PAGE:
Because the taeniae are shorter than the length of the colon, the colon develops saclike folds, the haustra. [13]  As partially digested food, water, and digestive enzymes enter the large intestine in the form of chyme, colonic movement is triggered in the form of segmentation. Segmentation contractions occur as a result of the circular muscle layer, which results in slow mixing. This contrasts with peristalsis of the intestinal longitudinal muscles, which cause forward (caudal) progression of the luminal contents. It has been thought that the waves of high intestinal pressure during segmentation lead to muscular atrophy and herniation of the colon wall, which, in turn, form diverticula. This process may also explain why diverticulosis is more commonly found in the sigmoid colon, which has the smallest caliber and therefore receives the highest pressures in the large intestine.

Dietary habits may also be a significant contributing factor in the development of diverticulosis, [11]  particularly given the global geographic distribution of this condition. Slow colonic transit time, heavy stool weight, and decreasing stool frequency (constipation) may contribute to diverticulum formation. [10]  Studies to determine which dietary components have the largest effect on stool habits have shown that the standard Western diet (eg, high red meat content, low fiber, refined sugar) has a strong association with the incidence of diverticulosis. However, causation remains to be proven.

True diverticula contain all layers of the gastrointestinal wall (mucosa, muscularis propria, and adventitia) (eg, Meckel diverticulum). False diverticula, or pseudo-diverticula do not contain the muscular layers or adventitia, only involving the submucosa and mucosa. Diverticula can occur anywhere in the gastrointestinal tract but are usually observed in the colon. As noted earlier, the sigmoid colon has the highest intraluminal pressures and is the most commonly affected.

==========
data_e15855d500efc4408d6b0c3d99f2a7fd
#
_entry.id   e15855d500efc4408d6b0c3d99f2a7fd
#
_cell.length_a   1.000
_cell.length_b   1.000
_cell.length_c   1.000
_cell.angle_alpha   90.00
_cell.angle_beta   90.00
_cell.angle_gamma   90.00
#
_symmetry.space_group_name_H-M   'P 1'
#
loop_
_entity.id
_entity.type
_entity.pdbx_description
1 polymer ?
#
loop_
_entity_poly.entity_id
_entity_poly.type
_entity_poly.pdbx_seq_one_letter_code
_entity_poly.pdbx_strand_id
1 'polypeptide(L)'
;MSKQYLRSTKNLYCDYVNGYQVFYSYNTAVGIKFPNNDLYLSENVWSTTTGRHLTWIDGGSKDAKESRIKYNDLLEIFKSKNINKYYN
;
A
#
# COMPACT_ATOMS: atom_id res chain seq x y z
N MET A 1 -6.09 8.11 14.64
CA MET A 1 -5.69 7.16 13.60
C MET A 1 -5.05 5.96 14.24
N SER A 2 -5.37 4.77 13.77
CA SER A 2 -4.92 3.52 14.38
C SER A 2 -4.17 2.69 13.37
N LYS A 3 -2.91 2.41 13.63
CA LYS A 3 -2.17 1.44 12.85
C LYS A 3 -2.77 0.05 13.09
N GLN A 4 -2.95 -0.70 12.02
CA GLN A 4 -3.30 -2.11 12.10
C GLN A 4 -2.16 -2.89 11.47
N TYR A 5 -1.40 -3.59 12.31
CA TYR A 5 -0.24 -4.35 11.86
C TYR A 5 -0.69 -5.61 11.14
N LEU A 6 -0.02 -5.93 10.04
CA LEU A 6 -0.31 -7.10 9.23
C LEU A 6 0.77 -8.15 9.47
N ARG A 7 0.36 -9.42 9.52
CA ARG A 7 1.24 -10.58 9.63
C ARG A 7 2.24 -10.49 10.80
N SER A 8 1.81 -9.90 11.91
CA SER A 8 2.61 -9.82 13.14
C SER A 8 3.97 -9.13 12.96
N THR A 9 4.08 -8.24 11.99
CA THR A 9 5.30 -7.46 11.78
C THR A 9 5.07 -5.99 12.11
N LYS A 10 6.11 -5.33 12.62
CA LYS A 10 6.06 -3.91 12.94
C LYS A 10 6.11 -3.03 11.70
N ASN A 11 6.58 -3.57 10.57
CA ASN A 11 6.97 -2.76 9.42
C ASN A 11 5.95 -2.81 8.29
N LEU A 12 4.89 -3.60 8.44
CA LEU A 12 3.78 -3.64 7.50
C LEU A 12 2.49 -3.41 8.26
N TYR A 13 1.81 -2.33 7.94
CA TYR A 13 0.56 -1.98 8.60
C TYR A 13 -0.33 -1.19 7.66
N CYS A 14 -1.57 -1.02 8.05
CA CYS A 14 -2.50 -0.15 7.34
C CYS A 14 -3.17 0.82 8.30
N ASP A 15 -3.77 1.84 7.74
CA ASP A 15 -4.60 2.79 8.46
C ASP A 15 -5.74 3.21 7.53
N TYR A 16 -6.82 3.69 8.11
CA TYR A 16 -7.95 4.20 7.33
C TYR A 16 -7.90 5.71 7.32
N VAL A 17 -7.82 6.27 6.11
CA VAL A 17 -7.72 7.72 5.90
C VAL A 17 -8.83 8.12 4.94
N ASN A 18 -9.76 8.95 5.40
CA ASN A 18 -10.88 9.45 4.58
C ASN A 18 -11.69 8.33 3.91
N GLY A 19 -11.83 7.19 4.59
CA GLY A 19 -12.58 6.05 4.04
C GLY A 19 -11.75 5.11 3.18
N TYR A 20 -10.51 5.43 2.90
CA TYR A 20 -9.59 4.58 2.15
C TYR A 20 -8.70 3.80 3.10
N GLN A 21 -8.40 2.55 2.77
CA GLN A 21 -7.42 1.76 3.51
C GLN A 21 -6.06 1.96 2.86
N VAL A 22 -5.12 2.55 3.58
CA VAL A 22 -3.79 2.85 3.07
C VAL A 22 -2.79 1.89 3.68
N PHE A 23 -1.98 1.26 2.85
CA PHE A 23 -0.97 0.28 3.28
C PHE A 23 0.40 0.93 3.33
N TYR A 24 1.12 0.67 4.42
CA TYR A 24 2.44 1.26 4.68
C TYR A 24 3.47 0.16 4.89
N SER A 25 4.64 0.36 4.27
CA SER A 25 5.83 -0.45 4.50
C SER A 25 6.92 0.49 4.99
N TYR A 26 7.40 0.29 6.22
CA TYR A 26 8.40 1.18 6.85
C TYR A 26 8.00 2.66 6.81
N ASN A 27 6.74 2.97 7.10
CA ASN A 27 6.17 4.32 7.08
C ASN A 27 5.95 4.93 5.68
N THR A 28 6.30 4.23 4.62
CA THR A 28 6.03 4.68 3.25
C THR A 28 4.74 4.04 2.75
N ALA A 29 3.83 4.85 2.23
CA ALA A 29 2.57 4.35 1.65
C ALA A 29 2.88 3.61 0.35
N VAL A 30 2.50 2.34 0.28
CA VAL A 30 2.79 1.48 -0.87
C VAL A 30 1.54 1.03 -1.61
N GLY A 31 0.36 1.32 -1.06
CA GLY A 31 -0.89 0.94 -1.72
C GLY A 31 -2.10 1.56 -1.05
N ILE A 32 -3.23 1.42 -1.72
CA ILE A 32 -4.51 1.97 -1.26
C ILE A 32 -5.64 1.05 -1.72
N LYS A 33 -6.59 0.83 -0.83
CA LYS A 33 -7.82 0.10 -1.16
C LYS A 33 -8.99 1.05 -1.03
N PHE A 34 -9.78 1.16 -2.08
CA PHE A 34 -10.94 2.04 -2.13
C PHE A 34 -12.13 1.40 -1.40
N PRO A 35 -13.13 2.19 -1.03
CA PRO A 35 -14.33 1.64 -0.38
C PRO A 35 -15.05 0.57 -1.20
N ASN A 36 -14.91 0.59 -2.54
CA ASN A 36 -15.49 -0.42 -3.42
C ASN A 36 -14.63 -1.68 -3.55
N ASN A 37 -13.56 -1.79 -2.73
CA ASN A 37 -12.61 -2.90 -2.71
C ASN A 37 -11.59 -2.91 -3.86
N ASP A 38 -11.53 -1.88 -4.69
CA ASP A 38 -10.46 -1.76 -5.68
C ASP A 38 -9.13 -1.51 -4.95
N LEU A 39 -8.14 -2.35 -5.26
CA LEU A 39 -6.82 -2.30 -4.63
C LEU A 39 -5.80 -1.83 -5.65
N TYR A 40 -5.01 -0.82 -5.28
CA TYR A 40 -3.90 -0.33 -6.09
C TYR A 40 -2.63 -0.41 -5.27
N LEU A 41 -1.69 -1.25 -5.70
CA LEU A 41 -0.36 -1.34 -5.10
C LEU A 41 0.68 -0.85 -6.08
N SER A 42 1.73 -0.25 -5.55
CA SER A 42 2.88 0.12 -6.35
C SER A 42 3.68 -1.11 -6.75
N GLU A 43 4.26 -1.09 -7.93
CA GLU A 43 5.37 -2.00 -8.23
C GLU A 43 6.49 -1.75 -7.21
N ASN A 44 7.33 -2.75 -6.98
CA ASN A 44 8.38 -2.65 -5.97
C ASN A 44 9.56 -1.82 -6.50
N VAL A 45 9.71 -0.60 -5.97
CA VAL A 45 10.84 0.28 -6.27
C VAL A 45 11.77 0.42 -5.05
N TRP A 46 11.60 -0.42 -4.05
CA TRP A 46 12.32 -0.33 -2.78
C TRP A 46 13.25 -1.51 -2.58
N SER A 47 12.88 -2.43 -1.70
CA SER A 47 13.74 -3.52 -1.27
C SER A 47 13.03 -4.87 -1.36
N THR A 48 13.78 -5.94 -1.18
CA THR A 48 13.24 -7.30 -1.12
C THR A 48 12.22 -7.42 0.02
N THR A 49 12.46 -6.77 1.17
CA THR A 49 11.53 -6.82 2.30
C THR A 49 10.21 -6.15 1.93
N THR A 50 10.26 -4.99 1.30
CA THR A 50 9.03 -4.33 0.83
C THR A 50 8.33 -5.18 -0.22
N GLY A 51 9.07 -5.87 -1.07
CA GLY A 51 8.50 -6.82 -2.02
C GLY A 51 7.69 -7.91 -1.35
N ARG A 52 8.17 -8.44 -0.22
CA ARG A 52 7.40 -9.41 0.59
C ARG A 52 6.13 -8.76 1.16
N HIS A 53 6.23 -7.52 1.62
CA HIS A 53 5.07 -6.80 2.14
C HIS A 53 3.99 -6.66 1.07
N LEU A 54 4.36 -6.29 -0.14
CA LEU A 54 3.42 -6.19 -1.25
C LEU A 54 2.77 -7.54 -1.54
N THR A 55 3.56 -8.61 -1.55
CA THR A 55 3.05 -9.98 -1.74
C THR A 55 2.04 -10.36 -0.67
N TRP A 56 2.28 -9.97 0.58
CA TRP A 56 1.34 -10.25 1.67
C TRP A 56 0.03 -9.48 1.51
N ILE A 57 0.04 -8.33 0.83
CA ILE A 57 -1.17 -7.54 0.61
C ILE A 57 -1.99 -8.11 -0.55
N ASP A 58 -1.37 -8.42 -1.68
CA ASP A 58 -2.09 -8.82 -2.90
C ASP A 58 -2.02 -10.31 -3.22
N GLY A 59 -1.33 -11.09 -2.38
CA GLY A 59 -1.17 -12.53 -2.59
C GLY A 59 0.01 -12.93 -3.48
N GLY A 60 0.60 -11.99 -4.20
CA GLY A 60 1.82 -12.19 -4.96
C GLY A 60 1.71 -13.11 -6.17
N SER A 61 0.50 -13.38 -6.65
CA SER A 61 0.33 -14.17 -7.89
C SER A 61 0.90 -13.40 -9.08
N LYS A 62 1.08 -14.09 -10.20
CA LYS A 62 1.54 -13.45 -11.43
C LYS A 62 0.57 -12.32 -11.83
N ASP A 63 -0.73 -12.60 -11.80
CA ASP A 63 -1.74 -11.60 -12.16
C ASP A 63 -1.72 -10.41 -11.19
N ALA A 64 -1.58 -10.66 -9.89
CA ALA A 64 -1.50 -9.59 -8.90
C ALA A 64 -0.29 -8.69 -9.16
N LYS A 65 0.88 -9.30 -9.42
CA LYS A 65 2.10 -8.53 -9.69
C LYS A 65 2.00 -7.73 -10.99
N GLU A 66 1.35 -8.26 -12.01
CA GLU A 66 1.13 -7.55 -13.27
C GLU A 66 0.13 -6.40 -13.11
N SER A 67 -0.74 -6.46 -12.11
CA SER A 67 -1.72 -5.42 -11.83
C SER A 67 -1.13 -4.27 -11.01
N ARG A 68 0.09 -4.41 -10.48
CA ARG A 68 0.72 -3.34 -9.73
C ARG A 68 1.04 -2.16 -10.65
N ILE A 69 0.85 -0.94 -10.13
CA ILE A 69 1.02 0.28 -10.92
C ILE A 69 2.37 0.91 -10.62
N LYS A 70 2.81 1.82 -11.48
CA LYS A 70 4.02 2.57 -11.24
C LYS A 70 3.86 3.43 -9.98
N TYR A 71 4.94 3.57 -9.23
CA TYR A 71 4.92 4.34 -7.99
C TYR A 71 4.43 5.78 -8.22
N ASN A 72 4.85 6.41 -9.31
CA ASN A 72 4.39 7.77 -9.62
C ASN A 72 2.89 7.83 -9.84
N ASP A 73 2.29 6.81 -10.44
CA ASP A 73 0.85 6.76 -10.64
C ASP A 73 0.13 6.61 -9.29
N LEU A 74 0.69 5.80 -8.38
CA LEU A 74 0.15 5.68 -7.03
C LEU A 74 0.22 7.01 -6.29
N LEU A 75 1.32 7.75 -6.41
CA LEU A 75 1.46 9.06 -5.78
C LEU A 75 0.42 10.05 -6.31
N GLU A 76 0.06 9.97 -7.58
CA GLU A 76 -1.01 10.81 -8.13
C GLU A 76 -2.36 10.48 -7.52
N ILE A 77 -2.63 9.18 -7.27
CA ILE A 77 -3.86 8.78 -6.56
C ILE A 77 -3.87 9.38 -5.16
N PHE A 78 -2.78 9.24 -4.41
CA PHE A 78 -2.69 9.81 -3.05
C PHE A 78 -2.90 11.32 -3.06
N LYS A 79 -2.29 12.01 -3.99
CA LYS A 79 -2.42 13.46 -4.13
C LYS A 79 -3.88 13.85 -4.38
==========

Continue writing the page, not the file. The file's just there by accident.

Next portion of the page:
Diverticula found in the left colon (predominantly in the sigmoid) are usually false diverticula, and they are often seen in Western populations. Right-sided and cecal diverticula, however, are more frequently true diverticula; these are usually seen in people of Asian descent. Cecal diverticula are generally rare compared to those found in the left colon. [14]

Diverticulitis is defined as an inflammation of one or more diverticula. Its pathogenesis remains unclear. Fecal material or undigested food particles may collect in a diverticulum, causing obstruction. This obstruction may result in distention of the diverticula secondary to mucous secretion and overgrowth of normal colonic bacteria. Vascular compromise and subsequent microperforation or macroperforation then ensue. Alternatively, some investigators believe that increased intraluminal pressure [15] or inspissated food particles cause erosion of the diverticular wall, resulting in inflammation, focal necrosis, and perforation. Diverticulitis is frequently mild when pericolic fat and mesentery wall off a small perforation. However, larger perforations and more extensive disease lead to abscess formation and, rarely, intestinal rupture or peritonitis.

It has been postulated that diverticulitis may also result from alterations in immune responses and in the intestinal bacteria, or gut microbiome. [16]  As small tears develop in the colon and become inflamed/infected, diverticulitis results. The microbiome is a prominent area of focus in current research. Investigators hope to isolate and grow bacteria from stool samples of individuals with asymptomatic diverticulosis and those with acute diverticulitis. Should these bacterial populations statistically differ, it may help clinicians to understand which patients are at a greater risk of developing diverticulitis. It may also allow treatment of such changes in microbiota and prevention of complicated disease.